• Mortgage Refinancing – With this option, you will be breaking your first mortgage and replacing it with another one of a higher amount. The difference will be given to you in cash to use as you please. Mortgage refinancing typically will cost you less in interest than a second mortgage, however you will have to pay a financial penalty for breaking your first mortgage. The amount of that penalty will be lower the closer you are to your mortgage renewal date. So if your mortgage is set to renew in less than a year, mortgage refinancing may actually be a more affordable option than a second mortgage. But if you recently renewed your mortgage, then getting a second mortgage is likely the more affordable option.
  • Home equity line of credit – Also known as a HELOC, this is a type of revolving loan that works more similarly to a credit card. It still is secured by your home equity however, once you are approved for a certain credit limit, you can borrow and repay the money as often as you like. Just like with a credit card, you only have to pay interest on the amount that you have actually borrowed – and not the amount you have been approved for. This type of loan is more appropriate for people who have recurring expenses and who have the discipline not to abuse their credit. For larger, one-time loans, a second mortgage is often the better way to go.

Choosing between a second mortgage and a home equity line of credit is generally pretty simple once you know the difference because they are two very different types of loans.

Choosing between a second mortgage and mortgage refinancing however can be more complicated, because you might not really know what the difference in interest will cost you over the term of your mortgage – or you might not know how much of a financial penalty you would have to pay if you were to refinance. This is where working with a mortgage broker comes in who can contact various lenders and run the calculations to help you make a decision that is in your best interests.

Why work with us?

You can definitely apply for a second mortgage with the bank you use for your daily banking, but there are some drawbacks to using just one financial institution.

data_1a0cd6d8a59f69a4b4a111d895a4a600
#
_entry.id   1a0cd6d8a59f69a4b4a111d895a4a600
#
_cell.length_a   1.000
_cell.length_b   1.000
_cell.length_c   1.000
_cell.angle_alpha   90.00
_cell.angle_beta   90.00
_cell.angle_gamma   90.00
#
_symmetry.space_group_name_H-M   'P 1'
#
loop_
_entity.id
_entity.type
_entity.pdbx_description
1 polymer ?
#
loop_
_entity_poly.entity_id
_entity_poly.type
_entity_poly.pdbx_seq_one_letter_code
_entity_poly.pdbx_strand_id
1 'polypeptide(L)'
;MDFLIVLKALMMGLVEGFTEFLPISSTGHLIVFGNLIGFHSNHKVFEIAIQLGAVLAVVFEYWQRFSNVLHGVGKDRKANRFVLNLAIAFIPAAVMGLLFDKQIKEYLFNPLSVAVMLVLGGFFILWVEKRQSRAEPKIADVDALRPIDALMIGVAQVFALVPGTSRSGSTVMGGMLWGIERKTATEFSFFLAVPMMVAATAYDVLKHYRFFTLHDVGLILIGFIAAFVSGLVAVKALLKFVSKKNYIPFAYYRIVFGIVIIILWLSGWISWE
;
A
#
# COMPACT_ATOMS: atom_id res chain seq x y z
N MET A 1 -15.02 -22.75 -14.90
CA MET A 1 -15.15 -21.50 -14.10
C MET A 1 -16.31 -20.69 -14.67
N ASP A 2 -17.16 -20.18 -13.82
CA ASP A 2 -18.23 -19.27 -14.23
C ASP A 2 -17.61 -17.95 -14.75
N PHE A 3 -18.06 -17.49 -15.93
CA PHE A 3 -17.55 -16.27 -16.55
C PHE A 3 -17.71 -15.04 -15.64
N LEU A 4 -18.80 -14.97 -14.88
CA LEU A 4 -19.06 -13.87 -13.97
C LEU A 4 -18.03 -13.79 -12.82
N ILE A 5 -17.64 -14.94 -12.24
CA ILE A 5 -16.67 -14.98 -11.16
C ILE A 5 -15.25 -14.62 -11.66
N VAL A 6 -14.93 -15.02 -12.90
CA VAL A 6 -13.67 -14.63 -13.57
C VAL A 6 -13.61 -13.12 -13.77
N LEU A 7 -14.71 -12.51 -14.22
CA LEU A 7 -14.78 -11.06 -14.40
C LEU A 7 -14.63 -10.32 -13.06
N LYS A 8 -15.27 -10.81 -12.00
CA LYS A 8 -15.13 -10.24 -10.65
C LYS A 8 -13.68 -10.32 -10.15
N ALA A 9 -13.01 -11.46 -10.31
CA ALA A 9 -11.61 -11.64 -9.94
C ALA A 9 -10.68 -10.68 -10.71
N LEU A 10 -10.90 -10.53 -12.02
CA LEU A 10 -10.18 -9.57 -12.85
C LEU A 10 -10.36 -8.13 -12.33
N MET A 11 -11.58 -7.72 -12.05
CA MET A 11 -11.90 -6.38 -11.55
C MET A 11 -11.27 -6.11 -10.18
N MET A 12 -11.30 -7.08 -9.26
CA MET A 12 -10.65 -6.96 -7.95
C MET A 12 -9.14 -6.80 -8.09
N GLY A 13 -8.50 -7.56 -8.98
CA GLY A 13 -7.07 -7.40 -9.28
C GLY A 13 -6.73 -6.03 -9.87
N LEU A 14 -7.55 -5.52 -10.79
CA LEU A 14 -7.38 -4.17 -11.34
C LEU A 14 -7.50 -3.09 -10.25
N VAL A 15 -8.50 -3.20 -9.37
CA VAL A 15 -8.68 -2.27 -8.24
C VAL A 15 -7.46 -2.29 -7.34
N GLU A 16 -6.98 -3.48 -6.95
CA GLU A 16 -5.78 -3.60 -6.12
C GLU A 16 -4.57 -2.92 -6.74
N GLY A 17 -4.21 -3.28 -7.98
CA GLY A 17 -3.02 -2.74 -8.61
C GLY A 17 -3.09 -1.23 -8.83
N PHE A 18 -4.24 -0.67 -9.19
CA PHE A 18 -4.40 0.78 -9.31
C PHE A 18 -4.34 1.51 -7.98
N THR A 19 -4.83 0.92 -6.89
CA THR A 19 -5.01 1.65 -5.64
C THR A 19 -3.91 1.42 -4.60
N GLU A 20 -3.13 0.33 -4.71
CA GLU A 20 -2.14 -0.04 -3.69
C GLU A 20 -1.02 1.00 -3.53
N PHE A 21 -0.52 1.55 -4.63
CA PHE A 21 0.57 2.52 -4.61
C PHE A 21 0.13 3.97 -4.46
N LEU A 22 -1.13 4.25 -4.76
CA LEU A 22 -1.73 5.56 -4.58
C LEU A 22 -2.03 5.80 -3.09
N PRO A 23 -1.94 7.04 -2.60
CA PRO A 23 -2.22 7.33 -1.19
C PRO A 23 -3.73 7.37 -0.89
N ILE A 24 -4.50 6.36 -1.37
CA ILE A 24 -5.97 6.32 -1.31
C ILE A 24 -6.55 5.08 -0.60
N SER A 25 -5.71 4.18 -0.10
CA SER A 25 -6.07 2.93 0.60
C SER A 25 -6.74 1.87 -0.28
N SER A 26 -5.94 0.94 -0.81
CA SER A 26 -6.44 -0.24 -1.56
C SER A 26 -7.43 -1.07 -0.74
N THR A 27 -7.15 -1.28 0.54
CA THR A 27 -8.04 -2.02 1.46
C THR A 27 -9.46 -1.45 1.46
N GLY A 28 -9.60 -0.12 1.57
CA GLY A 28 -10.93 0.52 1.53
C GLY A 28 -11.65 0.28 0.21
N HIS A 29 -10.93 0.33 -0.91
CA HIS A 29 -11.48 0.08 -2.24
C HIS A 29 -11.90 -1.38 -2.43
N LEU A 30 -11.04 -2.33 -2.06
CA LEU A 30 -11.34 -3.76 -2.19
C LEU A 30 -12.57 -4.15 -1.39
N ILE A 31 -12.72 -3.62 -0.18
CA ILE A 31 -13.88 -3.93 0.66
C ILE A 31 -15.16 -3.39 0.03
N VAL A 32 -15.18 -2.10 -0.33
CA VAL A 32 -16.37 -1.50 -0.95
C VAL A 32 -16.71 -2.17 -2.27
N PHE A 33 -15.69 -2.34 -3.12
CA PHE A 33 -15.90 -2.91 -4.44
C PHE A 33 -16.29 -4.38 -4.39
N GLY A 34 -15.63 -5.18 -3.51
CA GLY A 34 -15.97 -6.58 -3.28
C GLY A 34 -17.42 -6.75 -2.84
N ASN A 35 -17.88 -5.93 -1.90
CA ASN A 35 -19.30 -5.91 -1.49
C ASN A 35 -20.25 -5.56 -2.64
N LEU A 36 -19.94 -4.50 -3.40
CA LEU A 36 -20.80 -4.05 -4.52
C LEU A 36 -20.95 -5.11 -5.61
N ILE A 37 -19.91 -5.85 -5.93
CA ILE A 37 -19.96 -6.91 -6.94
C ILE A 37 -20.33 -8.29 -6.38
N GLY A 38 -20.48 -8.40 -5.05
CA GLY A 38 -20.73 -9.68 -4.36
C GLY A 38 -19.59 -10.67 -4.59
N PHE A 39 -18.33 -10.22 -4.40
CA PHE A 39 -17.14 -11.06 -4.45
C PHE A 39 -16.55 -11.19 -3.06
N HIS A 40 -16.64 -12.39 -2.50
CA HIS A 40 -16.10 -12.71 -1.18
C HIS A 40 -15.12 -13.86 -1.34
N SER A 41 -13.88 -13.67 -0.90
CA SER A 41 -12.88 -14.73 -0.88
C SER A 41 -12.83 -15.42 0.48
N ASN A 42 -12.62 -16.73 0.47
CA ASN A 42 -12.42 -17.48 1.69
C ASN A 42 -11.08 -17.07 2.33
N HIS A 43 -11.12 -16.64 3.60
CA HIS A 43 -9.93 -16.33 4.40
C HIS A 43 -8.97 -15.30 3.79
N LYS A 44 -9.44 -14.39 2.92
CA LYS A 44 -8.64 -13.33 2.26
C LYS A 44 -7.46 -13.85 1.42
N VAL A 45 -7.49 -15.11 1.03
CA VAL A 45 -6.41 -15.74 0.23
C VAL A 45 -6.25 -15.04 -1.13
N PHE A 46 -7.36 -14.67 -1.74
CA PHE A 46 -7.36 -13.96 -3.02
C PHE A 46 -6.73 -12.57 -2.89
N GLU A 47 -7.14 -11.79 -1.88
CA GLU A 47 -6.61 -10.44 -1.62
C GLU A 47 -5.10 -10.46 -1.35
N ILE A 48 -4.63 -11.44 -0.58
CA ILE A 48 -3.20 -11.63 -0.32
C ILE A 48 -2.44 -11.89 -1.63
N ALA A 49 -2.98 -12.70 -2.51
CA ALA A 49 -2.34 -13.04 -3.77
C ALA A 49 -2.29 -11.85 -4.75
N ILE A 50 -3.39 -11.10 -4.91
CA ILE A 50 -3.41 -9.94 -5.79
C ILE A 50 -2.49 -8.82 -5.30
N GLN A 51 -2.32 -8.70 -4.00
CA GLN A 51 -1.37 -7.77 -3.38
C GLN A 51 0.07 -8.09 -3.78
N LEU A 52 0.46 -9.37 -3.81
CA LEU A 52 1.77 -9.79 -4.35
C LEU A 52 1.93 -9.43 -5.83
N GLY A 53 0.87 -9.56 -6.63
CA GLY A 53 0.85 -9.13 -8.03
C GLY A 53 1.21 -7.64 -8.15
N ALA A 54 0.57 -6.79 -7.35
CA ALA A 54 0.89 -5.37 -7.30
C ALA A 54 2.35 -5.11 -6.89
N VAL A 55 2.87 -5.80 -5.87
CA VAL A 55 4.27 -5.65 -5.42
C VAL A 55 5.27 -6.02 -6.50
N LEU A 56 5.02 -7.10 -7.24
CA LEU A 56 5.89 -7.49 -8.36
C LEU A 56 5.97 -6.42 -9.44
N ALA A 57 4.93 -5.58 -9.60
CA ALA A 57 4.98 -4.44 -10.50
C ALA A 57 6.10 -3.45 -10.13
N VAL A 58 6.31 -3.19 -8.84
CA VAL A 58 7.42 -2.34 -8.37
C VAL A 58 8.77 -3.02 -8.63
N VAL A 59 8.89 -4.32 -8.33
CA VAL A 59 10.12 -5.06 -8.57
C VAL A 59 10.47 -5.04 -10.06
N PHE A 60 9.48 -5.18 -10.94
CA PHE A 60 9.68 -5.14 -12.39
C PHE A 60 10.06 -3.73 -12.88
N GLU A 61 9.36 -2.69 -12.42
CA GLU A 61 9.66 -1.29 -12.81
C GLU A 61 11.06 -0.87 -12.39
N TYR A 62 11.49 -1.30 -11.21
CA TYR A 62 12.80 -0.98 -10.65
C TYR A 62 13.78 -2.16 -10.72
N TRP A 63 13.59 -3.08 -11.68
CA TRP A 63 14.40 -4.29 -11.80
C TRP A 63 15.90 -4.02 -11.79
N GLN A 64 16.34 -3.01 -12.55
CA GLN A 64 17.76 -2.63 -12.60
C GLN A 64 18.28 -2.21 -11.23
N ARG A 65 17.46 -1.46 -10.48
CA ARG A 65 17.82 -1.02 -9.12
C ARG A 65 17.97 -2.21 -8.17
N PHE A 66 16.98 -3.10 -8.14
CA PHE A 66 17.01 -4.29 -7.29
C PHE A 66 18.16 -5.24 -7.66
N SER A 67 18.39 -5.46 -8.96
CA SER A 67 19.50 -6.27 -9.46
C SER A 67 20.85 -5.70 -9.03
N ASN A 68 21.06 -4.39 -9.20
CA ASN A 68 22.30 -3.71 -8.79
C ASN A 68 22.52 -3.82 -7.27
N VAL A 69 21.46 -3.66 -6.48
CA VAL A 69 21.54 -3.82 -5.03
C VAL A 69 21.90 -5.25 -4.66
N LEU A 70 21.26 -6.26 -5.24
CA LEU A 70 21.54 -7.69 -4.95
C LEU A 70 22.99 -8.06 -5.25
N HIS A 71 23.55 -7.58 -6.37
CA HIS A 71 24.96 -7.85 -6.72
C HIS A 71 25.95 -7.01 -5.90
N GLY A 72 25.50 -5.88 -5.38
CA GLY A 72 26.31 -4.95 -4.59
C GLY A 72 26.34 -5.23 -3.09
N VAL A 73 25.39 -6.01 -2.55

A bank, or even a credit union, is limited by the products they have in house to offer you. But we work with dozens of lenders across the country and have access to many other options. So there is a much better chance of finding a solution that best suits your needs.

Additionally, some lenders will offer special rates and deals to mortgage brokers only so they would never been known to homeowners on their own. We can get you the best rate possible on the market for your situation.

And when you work with one of our brokers, you can be confident that they are going to assess your situation and develop recommendations that are tailor made for you. If we think that a solution other than a second mortgage is more appropriate for you, we are going to tell you.

We are also going to answer any questions you may have to make sure that you are confident and feel good about your final decision.

Are there restrictions on how I can use the cash from a second mortgage?

What you use your second mortgage for is really up to you: whether you want to renovate and build your dream kitchen, pay off some outstanding debt and ease up cash flow, or maybe you need the cash to clear up a judgment. It’s absolutely your decision.

That being said however, it is important to remember that if you were to default on your second mortgage, you will be putting your home at risk. For this reason, it is highly recommended, that regardless of what you use your second mortgage for – you have a plan and a means for repaying it.

Give us a call today to chat about your needs for a second mortgage! A member of our team will listen to you and answer all your questions. Let’s get started!

Second Mortgage FAQ's

You need to be a homeowner and have equity in your home to qualify for a second mortgage, but the additional conditions will be unique to how much you need to borrow. Allow us to assess your situation and offer a lending solution that makes sense for you.

Many homeowners use a second mortgage to pay off their outstanding creditors, so they can pay back the money at a lower interest rate. A second mortgage can save homeowners thousands in interest. Book an appointment today to see what your options are!

Not specifically but the amount of time you have lived in your home usually plays a role in how much home equity you have – and therefore how much you can borrow.